II. Indications

  1. Acute Vestibular Syndrome (AVS) exam to evaluate for posterior circulation Cerebrovascular Accident
  2. Requires continuous Vertigo and Nystagmus at the time of the exam for accurate test (esp. head impulse)
    1. Not indicated in episodic or triggered Vertigo (e.g. BPPV)

III. Contraindications

  1. Severe Cervical Spine disease or injury
  2. Significant Carotid Stenosis
  3. Absent Nystagmus or Vertigo at rest
  4. Associated Central Nervous System findings suggest Cerebrovascular Accident or other central cause
    1. New Headache or Neck Pain
    2. New Hearing Loss
    3. Focal weakness or Paresthesias
    4. Diplopia
    5. Dysmetria
    6. Dysarthria, Dysphonia or Dysphagia
    7. Vertical Nystagmus at rest
    8. New inability to ambulate without assistance
  5. References
    1. Johns (2023) HiNTs Exam Review, Youtube (see reference below)

IV. Exam (Mnemonic: HiNTs)

  1. Head Impulse
    1. See Horizontal Head Impulse Test (Head Thrust Test, h-HIT)
    2. Head is rapidly rotated 20-40 degrees to one side or the other
      1. Intersperse this with gentle, slow rotations to either side (prevents patient from anticipating movement)
    3. Observe for one eye that lags in response to maintain forward gaze (other eye will lack corrective saccades)
      1. Makes quick saccade movement to catch-up or correct (HiNTs-Peripheral)
    4. "Normal" test or HiNTs-Central (no saccade/correction on head provocation) strongly suggests posterior CVA
      1. Test Specificity approaches 100%, but Test Sensitivity is only 85%
      2. Although saccade/correction on testing suggests peripheral cause, it does not exclude posterior CVA
      3. False Positive (absent saccades) may also be present if Vertigo has resolved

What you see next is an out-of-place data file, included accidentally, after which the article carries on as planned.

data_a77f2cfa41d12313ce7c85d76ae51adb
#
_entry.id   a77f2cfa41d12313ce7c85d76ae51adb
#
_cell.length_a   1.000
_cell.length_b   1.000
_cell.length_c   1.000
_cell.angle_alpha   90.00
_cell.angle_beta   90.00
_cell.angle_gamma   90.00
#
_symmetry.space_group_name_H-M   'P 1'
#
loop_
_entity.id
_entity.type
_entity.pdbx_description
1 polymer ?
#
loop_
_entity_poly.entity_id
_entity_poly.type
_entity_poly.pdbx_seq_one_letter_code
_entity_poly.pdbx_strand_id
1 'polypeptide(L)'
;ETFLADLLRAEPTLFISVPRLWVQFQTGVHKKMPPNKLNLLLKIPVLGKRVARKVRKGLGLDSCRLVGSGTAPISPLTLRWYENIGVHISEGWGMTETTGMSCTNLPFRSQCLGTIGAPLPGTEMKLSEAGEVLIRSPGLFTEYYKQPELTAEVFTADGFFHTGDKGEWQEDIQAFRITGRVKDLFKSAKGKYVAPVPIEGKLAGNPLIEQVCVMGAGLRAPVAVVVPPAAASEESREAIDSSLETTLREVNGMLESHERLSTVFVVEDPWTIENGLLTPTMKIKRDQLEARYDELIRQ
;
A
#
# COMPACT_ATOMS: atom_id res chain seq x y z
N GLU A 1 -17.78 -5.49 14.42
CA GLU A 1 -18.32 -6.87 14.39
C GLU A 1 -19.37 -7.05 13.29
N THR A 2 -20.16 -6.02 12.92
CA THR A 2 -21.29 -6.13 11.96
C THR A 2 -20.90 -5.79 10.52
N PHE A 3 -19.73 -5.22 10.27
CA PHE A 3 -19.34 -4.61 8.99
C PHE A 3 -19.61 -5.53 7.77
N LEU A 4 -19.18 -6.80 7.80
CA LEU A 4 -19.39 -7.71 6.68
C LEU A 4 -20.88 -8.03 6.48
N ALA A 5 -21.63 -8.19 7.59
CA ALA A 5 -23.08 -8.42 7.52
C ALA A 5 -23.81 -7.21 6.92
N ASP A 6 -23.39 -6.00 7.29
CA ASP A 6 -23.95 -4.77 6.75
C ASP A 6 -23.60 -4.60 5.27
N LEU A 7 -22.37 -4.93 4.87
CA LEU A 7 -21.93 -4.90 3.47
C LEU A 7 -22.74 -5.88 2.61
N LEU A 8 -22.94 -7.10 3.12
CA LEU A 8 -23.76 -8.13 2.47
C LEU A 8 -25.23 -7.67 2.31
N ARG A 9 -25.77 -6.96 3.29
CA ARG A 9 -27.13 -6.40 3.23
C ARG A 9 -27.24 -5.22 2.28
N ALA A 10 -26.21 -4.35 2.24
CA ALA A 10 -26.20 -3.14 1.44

2. Direction Changing Nystagmus (or Nystagmus that is vertical or torsional)
    1. See Nystagmus
    2. Patient follows examiner's finger as they move it slowly in all directions
      1. Patient should look up, down, left or right, as well as to eccentric positions (off-center)
    3. Nystagmus should be present in all cases of acute vestibular system whether of peripheral or central cause
    4. Findings suggestive of peripheral Vertigo
      1. Horizontal Nystagmus suggests a peripheral cause (although it does not exclude a central cause)
    5. Findings suggestive of central Vertigo (e.g. posterior CVA)
      1. Vertical Nystagmus
      2. Torsional Nystagmus
      3. Nystagmus that changes direction
        1. Rightward Nystagmus with rightward gaze
        2. Leftward Nystagmus with leftward gaze
  3. Test of Skew
    1. See Skew Deviation (Vertical Ocular Misalignment, Vertical Heterotropia, Vertical Strabismus)
    2. Perform as with Alternate Eye Cover Test (also used to evaluate for horizontal Strabismus in children)
    3. Alternately cover one eye and then the other
    4. Observe for quick vertical gaze corrections (abnormal)
      1. Uncovered eye shifts to center from its abnormal, vertically displaced position
    5. Abnormal skew test with quick vertical gaze corrections suggests a central cause (e.g. Brainstem CVA)
    6. Examiner may also see a Head Tilt at rest that often accompanies Skew Deviation
  4. Consider recording the exam on smartphone to improve efficacy
    1. Have an assistant record the exam with smartphone camera (flash on, landscape mode)
    2. Image should include half of patient's forehead and the bottom of the patient's nose
    3. Johns (2023) communication, 10/20/2023

V. Interpretation

  1. Positive HiNTs Criteria (at least 1 of 3 positive) suggestive of Cerebellar CVA or Brainstem CVA
    1. Normal Horizontal Head Impulse Test (no saccade/correction on head rotation) OR
    2. Nystagmus that changes direction (or Vertical Nystagmus or torsional Nystagmus) OR
    3. Skew Deviation on Alternate Eye Cover Test
      1. Uncovered eye demonstrates quick vertical gaze corrections

VI. Efficacy

  1. Positive criteria (1 of 3 present as above) suggests posterior Cerebrovascular Accident (Cerebellar CVA or Brainstem CVA)
    1. Test Sensitivity: Approaches 100% when performed by specialists
    2. Test Specificity: 96%

VII. Resources

  1. HiNTs Exam Review (Dr. Peter Johns)
    1. https://www.youtube.com/watch?v=-VXwD2nskhQ

VIII. References

  1. Warrington (2021) Crit Dec Emerg Med 35(9): 29
  2. Kattah (2009) Stroke 40:3504-10 [PubMed]

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